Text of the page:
There were only two Americans stopping at the
hotel. They did not know any of the people they passed
on the stairs on their way to and from their room. Their
room was on the second floor facing the sea. It also
faced the public garden and the war monument. There
were big palms and green benches in the public garden.
In the good weather there was always an artist with his
easel. Artists liked the way the palms grew and the bright
colors of the hotels facing the gardens and the sea.
Italians came from a long way off to look up at the war
monument. It was made of bronze and glistened in the
rain. It was raining. The rain dripped from the palm
trees. Water stood in pools on the gravel paths. The
sea broke in a long line in the rain and slipped back
down the beach to come up and break again in a long
line in the rain. The motor cars were gone from the
square by the war monument. Across the square in the
doorway of the café a waiter stood looking out at the
The American wife stood at the window looking out.
Outside right under their window a cat was crouched
under one of the dripping green tables. The cat was
trying to make herself so compact that she would not
be dripped on.
‘I’m going down and get that kitty,’ the American wife
‘I’ll do it,’ her husband offered from the bed.
‘No, I’ll get it. The poor kitty out trying to keep dry
under a table.’
The husband went on reading, lying propped up with
the two pillows at the foot of the bed.
‘Don’t get wet,’ he said.
The wife went downstairs and the hotel owner stood
up and bowed to her as she passed the office. His desk
was at the far end of the office. He was an old man and
‘it was raining,’the wife said. She liked the hotel-keeper.
‘yes yes madam,awful weather. It is very bad weather.’
He stood behind his desk in the far end of the dim
room. The wife liked him. She liked the deadly serious
way he received any complaints. She liked his dignity.
She liked the way he wanted to serve her. She liked the
way he felt about being a hotel-keeper. She liked his
old, heavy face and big hands.
Liking him she opened the door and looked out. It
was raining harder. A man in a rubber cape was crossing
the empty square to the café. The cat would be around
to the right. Perhaps she could go along under the eaves.
As she stood in the doorway an umbrella opened behind
her. It was the maid who looked after their room.
‘You must not get wet,’ she smiled, speaking Italian.
Of course, the hotel-keeper had sent her.
With the maid holding the umbrella over her, she
walked along the gravel path until she was under their
window. The table was there, washed bright green in
the rain, but the cat was gone. She was suddenly
disappointed. The maid looked up at her.
‘Have you lost something madam?’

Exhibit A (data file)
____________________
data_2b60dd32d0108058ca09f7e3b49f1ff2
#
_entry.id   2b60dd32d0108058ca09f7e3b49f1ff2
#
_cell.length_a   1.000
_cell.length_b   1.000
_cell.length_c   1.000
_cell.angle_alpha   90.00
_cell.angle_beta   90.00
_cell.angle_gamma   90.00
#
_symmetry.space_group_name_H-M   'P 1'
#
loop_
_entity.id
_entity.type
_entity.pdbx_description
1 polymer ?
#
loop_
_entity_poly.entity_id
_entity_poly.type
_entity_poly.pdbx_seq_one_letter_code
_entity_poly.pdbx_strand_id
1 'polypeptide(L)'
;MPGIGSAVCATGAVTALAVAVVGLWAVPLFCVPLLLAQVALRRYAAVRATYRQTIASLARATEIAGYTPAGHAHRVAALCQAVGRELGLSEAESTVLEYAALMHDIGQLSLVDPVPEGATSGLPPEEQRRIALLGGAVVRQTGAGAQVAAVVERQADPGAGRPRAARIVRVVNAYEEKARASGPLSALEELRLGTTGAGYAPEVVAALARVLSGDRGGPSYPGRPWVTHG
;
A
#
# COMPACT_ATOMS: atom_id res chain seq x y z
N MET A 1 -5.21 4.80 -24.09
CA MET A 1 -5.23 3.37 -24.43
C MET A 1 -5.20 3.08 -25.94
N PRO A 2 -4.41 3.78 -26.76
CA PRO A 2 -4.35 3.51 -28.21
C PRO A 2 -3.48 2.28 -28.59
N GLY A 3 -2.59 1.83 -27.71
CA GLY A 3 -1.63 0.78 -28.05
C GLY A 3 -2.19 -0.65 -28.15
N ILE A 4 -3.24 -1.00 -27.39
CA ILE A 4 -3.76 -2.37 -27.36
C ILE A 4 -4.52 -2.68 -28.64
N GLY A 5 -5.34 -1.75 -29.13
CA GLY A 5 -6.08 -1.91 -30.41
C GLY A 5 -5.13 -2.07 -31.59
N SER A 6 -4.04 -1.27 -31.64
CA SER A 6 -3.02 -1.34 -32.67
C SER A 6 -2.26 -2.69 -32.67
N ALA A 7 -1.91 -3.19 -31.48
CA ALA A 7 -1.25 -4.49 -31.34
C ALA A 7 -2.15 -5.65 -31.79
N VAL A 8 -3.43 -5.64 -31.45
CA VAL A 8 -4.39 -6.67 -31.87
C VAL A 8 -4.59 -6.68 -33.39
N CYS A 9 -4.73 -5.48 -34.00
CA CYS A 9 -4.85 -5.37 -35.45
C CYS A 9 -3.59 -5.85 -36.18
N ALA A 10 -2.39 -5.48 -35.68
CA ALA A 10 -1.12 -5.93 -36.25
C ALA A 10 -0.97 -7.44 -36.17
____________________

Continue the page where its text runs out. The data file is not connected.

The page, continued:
‘There was a cat,’ said the American girl.
‘Si, il gatto.’
‘A cat?’ the maid laughed. ‘A cat in the rain?’
‘Yes, –’ she said, ‘under the table.’ Then, ‘Oh, I
wanted it so much. I wanted a kitty.’
When she talked English the maid’s face tightened.
‘Come, Signora,’ she said. ‘We must get back inside.
You will be wet.’
‘I suppose so,’ said the American girl.
They went back along the gravel path and passed in
the door. The maid stayed outside to close the umbrella.
As the American girl passed the office, the padrone
bowed from his desk. Something felt very small and
tight inside the girl. The padrone made her feel very
small and at the same time really important. She had a
momentary feeling of being of supreme importance.
She went on up the stairs. She opened the door of the
room. George was on the bed, reading.
‘Did you get the cat?’ he asked, putting the book
‘It was gone.’
‘Wonder where it went to,’ he said, resting his eyes
She sat down on the bed.
‘I wanted it so much,’ she said. ‘I don’t know why I
wanted it so much. I wanted that poor kitty. It isn’t any
fun to be a poor kitty out in the rain.’
George was reading again.
She went over and sat in front of the mirror of the
dressing table looking at herself with the hand glass.
She studied her profile, first one side and then the other.
Then she studied the back of her head and her neck.
‘Don’t you think it would be a good idea if I let my
hair grow out?’ she asked, looking at her profile again.
George looked up and saw the back of her neck,
clipped close like a boy’s.
‘I like it the way it is.’
‘I get so tired of it,’ she said. ‘I get so tired of looking
like a boy.’
George shifted his position in the bed. He hadn’t
looked away from her since she started to speak.
‘You look pretty darn nice,’ he said.
She laid the mirror down on the dresser and went
over to the window and looked out. It was getting dark.
‘I want to pull my hair back tight and smooth and
make a big knot at the back that I can feel,’ she said. ‘I
want to have a kitty to sit on my lap and purr when I
‘Yeah?’ George said from the bed.
‘And I want to eat at a table with my own silver and I
want candles. And I want it to be spring and I want to
brush my hair out in front of a mirror and I want a kitty
and I want some new clothes.’
‘Oh, shut up and get something to read,’ George said.
He was reading again.
His wife was looking out of the window. It was quite
dark now and still raining in the palm trees.
‘Anyway, I want a cat,’ she said, ‘I want a cat. I want a
cat now. If I can’t have long hair or any fun, I can have
George was not listening. He was reading his book.
His wife looked out of the window where the light had
come on in the square.
Someone knocked at the door.
‘Avanti,’ George said. He looked up from his book.
In the doorway stood the maid. She held a big tortoiseshell
cat pressed tight against her and swung down
against her body.
‘Excuse me,’ she said, ‘the padrone asked me to bring
this for the Signora.’